My Theory of Humor

I’ve written a lot about humor on this blog, and I’ll reference some of those writings when they’re appropriate, but here’s a list of posts on this topic (humor and illusion, some general reflections and self-deprecating humor, humor as sympathetic social critique, musings on racial humor)

Humor is a hard topic to find hard and fast data points that need to be incorporated into a theory on the subject, but I’ve come to the belief that humor is a type of perception. It’s similar to having depth perception or the ability to have all areas of the visual field in focus at once. There are several things that I think powerfully support this account of humor.

1. Finding something funny is direct and immediate. You never “believe” that something is funny except in the loosest sense of that word. Rather, something STRIKES you as funny in a way that you cannot submit to judgment. This is similar to how a room STRIKES you when you open your eyes to look at it. The funniness of a joke is THERE for you in the same way that a familiar face is just there.

2. Humor also appears to be conceptually permeable in the way that ordinary perception is. Ambiguous images are seen differently depending on what the person is asked to think about at the time (binocular rivalry experiments). There are other examples about how one’s past experiences and beliefs influence what one sees. For example, your mind will see whole worlds in a page even when the words are obscured when you know the language that the words are written in. Same thing goes for hearing. You will hear words even when they are produced very softly or very strangely if that word makes sense in the sentence (and of course, you speak the language under consideration). The same goes for humor. What you find humorous is hugely influence by the language you speak, the culture you grew up with, your mood, and what you’re thinking about at the time. Here’s an example I read in Palmer’s Taking Humour Seriously. Apparently, there is a joke in which a coyote takes shelter from a storm in a cave; he then turns around and finds that a human is already in the cave. The coyote drops dead. This joke is likely not funny to you and it REMAINS not funny even when I tell you that the coyote is the trickster in this particular culture’s mythology. The coyote is supposed to be in control and poised, but here he’s surprised by a mere human. I could go on explaining the joke ALL DAY, but you would never laugh an the reason is that you don’t get it. You don’t have access to all the cultural nuances that are absorbed by you below consciousness that would form this into a funny joke.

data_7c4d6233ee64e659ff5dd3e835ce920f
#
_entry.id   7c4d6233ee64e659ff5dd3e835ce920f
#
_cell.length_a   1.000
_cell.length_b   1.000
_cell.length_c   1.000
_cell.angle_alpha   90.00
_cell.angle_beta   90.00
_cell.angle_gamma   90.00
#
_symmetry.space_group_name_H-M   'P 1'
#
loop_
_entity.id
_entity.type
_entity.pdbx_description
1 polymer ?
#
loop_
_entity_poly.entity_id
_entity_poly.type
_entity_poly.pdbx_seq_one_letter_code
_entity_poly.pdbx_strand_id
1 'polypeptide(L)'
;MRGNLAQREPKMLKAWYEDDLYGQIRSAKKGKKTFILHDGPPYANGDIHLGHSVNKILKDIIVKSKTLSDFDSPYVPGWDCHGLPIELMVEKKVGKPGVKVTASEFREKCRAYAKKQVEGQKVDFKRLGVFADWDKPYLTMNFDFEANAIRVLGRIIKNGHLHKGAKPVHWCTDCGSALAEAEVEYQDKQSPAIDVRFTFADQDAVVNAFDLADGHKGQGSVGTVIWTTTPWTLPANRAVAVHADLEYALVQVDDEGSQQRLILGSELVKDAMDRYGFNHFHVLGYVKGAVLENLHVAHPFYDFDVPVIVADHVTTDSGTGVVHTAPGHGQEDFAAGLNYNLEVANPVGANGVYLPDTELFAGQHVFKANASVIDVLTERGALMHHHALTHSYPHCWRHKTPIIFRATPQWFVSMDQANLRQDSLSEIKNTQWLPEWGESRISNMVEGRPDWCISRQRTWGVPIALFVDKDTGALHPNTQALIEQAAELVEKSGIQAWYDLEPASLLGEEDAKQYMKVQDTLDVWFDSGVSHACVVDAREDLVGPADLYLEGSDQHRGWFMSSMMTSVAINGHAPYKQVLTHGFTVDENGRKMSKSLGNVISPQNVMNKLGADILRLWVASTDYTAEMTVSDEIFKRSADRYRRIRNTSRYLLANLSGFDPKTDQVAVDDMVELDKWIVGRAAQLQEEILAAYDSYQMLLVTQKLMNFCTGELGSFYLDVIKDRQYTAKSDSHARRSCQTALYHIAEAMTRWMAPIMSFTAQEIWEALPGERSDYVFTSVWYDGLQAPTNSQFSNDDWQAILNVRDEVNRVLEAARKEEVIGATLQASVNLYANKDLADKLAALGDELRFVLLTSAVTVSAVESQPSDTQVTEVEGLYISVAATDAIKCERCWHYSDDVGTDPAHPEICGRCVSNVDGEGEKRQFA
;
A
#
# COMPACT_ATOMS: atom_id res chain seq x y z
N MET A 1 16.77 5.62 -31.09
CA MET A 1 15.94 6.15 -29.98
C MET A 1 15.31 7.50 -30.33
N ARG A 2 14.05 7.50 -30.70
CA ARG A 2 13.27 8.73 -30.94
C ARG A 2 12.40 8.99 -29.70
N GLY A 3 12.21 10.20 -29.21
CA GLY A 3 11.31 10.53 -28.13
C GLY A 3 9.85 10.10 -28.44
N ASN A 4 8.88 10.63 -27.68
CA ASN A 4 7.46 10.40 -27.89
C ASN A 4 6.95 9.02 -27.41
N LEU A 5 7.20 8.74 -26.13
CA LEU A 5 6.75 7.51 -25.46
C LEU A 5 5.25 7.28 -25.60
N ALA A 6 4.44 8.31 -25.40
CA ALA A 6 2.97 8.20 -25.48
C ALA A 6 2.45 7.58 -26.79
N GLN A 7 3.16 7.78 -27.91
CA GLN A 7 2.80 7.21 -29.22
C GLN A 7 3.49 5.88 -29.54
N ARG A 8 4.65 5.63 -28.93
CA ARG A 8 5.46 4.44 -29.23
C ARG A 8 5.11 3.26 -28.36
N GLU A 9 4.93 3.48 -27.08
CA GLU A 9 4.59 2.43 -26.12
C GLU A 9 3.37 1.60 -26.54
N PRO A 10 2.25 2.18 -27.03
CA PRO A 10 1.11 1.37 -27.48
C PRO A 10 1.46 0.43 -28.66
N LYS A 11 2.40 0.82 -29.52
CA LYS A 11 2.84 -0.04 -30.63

So, the phenomenon of “getting it” is a critical part of a theory of humor, I believe.

A further implication is lurking here. Jokes that are explained are not funny. Conceptual elaboration of a joke that one is trying to get will never work. This is very similar to the way that no amount of explanation can relate the color purple to someone. You just have to see it. The same thing with humor. If you don’t “see” the humor in a joke, no amount of explanation will get you to enjoy the joke. You have to see it.

3. Humor is not like seeing any one thing (like a chair) but rather is analogous to a WAY of seeing. What I mean is that the mind automatically organizes light from the world into DEPTH. Objects “seem” closer or further from you, regardless of their absolute size. When you hold up a dime next to a mountain and the dime takes up more space in your visual field, you still see the mountain as bigger, partially because of the compensation your brain automatically dials in for the depth that is at work.

Thus humor is a kind of global sensitivity to the world. It is a mode of perceiving someone who falls down after missing his taxi, or the way that a boring professor sounds when he’s elaborating something he thinks is very somber. People with good senses of humor are attuned to these experiences. They see the humor in things before other people do, or they see ways to make jokes, just as some people see the way through a maze or around an obstacle. To someone with a sharp sense of humor, certain alterations to the world stand out as things that would make the world more funny.

4. The “in virtue of” issue. It’s very common, when asked why one believes something, to give an elaboration in terms of some type of reasoning. You believe  many things in virtue of believing something else. If someone tells you that exactly three birds in a room of five birds are blue, then you can surmize that 2 are non-blue. But not usually with basic beliefs relating to the external world. If you’re looking at a lamp on a table and someone asks you why you think there is a lamp on the table, you’re likely to think they’re insane or are trying to be funny. You will say “I just see them there.” Same thing with humor. If someone asks you why you think something is funny, what can you say? Other than that it just SEEMS funny. This is related to point #1.

Also entailments. If I believe that the earth is round and most blue, then I believe it’s round (that’s entailed by my conjunctive belief before). But if I find something funny, that does not entail anything about related jokes, or anything else. There are no entailments between jokes as there are between beliefs, which makes me thing that humor is a type of perception.


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